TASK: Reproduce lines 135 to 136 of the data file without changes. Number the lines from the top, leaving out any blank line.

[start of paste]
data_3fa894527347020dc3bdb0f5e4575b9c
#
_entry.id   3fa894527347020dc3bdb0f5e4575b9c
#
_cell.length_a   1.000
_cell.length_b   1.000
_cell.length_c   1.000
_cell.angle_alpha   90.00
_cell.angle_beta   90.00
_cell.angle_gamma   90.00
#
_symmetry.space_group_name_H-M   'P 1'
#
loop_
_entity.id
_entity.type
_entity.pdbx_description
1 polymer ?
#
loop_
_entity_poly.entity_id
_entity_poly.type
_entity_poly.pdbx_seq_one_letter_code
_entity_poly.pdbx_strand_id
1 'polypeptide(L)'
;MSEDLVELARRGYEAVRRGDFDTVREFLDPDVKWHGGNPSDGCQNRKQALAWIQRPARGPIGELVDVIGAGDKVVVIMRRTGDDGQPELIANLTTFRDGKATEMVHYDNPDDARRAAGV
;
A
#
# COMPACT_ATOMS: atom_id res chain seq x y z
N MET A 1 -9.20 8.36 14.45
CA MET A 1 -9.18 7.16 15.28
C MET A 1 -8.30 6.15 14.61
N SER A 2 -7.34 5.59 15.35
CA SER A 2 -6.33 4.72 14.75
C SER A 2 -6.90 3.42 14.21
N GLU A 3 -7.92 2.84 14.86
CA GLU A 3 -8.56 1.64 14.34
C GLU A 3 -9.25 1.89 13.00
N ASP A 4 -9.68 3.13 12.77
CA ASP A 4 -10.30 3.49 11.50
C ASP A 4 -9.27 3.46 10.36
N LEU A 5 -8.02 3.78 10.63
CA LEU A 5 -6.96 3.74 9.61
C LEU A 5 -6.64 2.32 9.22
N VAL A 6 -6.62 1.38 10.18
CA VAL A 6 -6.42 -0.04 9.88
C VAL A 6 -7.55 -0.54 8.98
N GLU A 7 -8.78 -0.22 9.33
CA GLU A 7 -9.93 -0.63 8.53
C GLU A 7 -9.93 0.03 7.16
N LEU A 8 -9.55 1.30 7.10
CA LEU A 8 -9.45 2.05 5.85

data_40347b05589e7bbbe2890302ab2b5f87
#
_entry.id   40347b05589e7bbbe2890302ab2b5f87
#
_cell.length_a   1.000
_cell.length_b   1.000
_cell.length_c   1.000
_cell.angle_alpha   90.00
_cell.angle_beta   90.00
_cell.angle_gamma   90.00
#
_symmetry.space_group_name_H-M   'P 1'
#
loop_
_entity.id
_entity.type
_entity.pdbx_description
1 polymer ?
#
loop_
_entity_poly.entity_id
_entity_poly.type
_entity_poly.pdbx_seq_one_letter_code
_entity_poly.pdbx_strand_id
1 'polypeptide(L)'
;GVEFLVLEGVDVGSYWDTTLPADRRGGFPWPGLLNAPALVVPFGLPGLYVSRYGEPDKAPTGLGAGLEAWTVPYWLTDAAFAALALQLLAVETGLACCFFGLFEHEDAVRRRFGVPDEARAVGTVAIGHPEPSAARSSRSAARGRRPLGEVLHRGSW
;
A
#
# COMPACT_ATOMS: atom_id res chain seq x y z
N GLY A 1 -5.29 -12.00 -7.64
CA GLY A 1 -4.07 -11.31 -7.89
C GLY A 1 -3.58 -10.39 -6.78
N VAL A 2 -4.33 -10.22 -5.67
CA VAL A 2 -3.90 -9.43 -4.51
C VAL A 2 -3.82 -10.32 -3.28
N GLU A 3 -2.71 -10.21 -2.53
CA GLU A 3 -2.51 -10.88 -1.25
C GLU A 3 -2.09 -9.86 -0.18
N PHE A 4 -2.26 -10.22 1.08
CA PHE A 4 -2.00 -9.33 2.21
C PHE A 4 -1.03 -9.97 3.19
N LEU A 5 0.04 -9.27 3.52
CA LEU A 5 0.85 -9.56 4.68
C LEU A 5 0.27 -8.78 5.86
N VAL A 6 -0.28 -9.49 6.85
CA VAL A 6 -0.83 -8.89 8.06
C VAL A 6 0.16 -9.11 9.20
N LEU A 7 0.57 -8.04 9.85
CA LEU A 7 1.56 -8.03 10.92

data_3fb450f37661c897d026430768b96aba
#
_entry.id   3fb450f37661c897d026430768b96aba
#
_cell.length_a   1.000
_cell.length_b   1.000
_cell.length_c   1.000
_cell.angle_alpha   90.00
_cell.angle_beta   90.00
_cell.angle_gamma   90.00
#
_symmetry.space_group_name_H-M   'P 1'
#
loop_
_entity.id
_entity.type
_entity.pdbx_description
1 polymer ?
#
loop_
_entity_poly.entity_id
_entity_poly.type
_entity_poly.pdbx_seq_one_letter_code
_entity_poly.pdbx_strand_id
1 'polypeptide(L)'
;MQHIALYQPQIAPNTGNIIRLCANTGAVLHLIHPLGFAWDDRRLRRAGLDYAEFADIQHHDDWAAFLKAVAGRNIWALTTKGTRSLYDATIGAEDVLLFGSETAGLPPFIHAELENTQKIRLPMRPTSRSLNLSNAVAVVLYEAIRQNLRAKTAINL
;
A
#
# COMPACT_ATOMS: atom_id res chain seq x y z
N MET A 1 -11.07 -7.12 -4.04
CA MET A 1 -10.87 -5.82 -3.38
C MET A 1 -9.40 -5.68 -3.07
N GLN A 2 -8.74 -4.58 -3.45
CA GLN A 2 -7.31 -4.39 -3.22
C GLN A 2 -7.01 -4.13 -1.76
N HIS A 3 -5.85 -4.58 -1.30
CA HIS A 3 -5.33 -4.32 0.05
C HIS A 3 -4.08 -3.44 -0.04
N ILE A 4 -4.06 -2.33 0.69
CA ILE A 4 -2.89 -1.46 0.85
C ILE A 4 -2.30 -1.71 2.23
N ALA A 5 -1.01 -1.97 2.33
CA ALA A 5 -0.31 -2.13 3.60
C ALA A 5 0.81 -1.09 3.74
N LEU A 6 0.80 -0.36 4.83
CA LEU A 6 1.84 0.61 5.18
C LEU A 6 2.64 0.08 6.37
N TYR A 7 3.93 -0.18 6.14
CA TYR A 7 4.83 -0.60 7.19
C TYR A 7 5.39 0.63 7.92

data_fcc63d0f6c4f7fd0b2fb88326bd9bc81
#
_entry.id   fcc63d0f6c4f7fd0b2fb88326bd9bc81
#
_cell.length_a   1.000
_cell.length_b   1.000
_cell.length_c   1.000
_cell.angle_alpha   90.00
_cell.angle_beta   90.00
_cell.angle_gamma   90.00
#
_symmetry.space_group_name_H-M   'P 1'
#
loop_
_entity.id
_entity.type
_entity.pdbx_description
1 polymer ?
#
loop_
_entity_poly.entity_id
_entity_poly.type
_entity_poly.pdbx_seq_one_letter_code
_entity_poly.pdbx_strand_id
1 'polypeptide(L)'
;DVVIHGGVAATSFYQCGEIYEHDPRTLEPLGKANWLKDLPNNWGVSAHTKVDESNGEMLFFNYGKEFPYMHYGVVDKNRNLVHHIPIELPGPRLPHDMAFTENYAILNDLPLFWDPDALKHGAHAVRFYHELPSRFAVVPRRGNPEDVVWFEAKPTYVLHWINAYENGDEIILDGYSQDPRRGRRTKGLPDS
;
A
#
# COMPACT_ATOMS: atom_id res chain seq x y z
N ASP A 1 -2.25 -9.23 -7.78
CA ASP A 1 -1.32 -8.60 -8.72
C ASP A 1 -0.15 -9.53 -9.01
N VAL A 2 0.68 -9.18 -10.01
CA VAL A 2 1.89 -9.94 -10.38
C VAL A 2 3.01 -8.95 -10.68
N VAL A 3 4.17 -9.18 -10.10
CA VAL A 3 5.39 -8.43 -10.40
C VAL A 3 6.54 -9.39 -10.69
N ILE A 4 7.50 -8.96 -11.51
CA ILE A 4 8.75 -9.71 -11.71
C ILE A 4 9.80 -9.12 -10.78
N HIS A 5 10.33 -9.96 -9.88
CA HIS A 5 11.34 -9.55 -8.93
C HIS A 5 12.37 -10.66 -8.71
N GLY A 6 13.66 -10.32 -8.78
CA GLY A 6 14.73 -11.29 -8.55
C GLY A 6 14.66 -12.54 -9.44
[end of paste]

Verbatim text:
CA MET A 1 -10.87 -5.82 -3.38
C MET A 1 -9.40 -5.68 -3.07